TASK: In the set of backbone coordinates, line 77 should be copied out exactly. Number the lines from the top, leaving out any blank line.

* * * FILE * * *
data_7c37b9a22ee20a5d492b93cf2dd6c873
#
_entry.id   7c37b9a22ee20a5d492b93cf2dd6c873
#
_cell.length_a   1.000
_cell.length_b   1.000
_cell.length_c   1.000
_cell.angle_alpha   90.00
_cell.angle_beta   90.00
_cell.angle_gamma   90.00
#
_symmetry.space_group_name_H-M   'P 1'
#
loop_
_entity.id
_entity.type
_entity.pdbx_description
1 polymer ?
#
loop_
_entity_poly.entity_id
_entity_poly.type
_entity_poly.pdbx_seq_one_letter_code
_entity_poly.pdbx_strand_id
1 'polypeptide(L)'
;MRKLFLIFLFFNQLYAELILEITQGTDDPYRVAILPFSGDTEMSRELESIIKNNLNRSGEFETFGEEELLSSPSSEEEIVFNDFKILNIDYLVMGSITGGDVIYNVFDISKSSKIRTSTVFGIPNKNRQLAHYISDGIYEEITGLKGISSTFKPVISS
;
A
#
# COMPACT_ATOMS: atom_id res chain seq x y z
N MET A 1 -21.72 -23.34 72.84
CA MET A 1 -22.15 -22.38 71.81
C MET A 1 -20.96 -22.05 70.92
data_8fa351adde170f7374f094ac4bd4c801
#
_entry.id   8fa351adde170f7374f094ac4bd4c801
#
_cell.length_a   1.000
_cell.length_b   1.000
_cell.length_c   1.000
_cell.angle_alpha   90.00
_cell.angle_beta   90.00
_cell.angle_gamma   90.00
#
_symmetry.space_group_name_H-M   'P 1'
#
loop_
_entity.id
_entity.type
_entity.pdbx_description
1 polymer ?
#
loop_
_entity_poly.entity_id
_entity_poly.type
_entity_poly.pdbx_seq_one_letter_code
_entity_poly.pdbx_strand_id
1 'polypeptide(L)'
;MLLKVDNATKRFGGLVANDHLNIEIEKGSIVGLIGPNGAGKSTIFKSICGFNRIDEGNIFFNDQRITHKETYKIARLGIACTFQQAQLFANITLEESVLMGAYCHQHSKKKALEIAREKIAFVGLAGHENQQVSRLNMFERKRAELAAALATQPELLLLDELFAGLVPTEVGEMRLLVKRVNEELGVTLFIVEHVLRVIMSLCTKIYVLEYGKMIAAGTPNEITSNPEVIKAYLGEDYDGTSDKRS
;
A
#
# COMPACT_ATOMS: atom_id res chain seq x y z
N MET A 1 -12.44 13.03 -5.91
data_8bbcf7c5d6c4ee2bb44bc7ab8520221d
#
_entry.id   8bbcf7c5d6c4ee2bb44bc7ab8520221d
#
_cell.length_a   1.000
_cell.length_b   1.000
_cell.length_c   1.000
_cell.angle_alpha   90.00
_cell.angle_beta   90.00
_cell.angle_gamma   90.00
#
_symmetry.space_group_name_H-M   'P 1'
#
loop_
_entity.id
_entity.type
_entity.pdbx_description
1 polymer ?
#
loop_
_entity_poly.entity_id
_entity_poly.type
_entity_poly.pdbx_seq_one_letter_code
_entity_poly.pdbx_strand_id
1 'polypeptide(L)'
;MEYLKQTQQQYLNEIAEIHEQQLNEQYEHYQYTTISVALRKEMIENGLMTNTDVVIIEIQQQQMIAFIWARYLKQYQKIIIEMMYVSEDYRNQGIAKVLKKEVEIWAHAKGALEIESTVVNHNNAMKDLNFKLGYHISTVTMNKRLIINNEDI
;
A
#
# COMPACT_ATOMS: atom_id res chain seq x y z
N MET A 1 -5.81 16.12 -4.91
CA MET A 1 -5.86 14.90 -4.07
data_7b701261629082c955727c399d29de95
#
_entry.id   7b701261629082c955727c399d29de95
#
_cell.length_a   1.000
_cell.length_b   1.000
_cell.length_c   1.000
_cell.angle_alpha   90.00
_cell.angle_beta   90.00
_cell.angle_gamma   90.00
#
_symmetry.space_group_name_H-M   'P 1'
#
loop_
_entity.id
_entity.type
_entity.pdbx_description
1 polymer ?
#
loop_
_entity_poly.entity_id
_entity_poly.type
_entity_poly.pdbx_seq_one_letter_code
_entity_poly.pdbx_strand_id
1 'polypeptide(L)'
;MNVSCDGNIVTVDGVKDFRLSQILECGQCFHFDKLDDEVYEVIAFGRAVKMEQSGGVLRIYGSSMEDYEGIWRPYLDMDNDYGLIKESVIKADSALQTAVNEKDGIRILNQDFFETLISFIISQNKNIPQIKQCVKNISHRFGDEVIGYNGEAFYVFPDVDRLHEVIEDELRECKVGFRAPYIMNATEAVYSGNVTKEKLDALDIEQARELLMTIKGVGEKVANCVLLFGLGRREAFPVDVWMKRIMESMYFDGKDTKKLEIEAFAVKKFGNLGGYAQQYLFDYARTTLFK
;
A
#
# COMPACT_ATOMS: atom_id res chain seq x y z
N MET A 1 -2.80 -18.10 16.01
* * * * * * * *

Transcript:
#